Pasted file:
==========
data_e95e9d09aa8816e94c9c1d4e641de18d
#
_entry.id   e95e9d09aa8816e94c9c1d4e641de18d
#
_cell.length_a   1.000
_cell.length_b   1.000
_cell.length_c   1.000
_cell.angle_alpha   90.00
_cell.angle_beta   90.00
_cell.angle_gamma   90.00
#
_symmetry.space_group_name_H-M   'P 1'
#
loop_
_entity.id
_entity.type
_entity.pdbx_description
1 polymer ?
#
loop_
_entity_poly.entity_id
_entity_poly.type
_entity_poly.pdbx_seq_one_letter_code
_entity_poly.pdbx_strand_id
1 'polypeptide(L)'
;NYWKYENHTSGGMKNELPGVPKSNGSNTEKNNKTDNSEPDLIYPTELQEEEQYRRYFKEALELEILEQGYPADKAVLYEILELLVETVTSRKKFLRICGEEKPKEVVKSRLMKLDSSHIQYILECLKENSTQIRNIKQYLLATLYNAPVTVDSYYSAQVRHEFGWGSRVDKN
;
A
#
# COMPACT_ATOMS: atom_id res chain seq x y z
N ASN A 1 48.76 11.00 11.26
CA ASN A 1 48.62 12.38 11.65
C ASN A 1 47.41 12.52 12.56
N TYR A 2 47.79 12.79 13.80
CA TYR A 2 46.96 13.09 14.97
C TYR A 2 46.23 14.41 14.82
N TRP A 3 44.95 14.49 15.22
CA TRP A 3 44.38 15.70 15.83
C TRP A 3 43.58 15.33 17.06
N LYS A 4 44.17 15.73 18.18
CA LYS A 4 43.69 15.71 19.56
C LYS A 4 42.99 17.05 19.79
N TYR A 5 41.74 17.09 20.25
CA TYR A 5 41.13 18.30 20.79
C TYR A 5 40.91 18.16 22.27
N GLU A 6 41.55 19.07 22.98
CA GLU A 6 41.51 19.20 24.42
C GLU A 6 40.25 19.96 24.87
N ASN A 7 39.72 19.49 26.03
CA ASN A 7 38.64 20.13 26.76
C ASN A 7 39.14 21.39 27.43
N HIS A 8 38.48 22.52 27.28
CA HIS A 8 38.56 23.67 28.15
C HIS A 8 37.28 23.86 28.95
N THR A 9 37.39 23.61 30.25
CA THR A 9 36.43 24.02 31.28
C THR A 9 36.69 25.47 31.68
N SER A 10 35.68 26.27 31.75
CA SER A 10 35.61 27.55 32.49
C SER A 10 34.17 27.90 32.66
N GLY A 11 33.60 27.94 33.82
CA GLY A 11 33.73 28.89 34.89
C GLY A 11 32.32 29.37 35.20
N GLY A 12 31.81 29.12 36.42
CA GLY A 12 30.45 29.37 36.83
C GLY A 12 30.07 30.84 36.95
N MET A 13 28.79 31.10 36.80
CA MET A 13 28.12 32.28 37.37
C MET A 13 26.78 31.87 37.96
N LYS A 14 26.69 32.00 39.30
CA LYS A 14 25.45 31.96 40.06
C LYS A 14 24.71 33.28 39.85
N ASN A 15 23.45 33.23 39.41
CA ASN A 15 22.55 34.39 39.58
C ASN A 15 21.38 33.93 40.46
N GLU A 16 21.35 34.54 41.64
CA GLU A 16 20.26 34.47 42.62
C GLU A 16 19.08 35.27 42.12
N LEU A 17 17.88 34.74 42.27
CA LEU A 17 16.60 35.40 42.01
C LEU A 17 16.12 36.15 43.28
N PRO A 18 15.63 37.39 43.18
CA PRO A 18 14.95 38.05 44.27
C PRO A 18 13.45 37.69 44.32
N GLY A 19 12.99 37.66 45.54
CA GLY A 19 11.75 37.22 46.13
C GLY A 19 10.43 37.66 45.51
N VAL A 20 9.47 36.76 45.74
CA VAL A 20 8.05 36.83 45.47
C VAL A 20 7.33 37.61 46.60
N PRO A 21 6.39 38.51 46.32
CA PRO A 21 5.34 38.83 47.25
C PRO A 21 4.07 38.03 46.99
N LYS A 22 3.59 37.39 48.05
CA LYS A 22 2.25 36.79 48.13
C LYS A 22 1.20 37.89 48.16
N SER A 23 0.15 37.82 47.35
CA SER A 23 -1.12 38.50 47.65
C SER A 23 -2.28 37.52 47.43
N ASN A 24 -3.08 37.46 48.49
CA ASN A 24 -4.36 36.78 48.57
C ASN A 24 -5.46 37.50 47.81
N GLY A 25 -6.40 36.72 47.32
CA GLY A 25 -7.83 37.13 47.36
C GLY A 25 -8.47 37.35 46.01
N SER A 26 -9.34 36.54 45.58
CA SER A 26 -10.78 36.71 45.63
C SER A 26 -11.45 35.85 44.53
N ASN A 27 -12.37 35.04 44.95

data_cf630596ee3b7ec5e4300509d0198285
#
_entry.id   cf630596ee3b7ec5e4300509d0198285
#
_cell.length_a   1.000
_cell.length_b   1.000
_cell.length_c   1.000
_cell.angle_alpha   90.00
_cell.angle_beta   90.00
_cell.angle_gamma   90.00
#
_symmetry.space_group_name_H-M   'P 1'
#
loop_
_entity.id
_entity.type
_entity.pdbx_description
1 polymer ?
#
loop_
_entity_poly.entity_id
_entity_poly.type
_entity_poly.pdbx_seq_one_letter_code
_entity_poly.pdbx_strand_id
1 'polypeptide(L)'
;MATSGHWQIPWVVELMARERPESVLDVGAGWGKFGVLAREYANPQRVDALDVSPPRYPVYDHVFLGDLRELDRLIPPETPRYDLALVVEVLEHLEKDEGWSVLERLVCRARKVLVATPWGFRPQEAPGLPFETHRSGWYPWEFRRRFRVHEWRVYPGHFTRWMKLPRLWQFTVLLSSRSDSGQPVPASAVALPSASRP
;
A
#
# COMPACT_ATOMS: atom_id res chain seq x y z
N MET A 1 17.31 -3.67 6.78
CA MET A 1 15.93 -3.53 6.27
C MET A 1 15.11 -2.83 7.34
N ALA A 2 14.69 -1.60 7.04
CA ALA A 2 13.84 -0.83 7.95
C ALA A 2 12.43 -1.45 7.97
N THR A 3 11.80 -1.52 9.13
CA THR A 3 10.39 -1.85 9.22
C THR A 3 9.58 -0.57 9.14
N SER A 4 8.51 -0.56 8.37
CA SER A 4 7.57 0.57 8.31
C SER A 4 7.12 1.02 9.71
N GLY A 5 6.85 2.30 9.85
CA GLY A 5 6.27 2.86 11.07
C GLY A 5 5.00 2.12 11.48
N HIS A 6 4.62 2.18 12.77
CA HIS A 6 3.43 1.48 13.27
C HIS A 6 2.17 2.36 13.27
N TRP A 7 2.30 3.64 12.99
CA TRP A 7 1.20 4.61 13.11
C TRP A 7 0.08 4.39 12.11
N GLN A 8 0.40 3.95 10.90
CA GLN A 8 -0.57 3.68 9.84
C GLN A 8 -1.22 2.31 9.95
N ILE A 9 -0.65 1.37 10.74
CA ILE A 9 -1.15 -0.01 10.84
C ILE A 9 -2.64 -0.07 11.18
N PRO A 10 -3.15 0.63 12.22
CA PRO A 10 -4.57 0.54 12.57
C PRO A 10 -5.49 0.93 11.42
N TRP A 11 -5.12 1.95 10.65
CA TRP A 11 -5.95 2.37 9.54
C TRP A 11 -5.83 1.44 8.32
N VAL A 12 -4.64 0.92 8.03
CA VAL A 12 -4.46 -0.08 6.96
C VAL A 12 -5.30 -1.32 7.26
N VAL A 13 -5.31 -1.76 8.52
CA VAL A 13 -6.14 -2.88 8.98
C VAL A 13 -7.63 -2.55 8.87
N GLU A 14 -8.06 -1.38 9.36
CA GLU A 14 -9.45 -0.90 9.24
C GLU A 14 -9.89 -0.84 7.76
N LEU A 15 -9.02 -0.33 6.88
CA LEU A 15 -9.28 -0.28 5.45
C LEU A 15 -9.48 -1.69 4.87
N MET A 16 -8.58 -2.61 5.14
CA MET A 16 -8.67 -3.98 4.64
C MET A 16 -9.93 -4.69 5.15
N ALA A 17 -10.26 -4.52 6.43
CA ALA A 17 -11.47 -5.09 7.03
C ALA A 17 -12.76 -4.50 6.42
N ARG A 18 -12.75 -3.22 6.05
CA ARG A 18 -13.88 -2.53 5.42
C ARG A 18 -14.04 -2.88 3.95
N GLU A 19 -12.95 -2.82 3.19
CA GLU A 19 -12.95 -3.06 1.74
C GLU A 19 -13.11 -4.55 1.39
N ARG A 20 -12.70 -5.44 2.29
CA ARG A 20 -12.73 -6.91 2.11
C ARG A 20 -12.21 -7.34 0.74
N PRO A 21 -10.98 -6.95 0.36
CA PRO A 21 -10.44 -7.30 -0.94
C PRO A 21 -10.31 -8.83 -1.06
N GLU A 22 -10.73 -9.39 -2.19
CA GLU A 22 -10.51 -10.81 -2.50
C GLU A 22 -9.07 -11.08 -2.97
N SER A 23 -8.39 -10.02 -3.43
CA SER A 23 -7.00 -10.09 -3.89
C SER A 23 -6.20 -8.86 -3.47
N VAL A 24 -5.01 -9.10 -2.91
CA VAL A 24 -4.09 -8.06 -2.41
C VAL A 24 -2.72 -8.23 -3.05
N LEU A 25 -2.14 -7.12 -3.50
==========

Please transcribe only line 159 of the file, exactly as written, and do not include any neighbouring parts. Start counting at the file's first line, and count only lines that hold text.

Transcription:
CA TRP A 7 1.20 4.61 13.11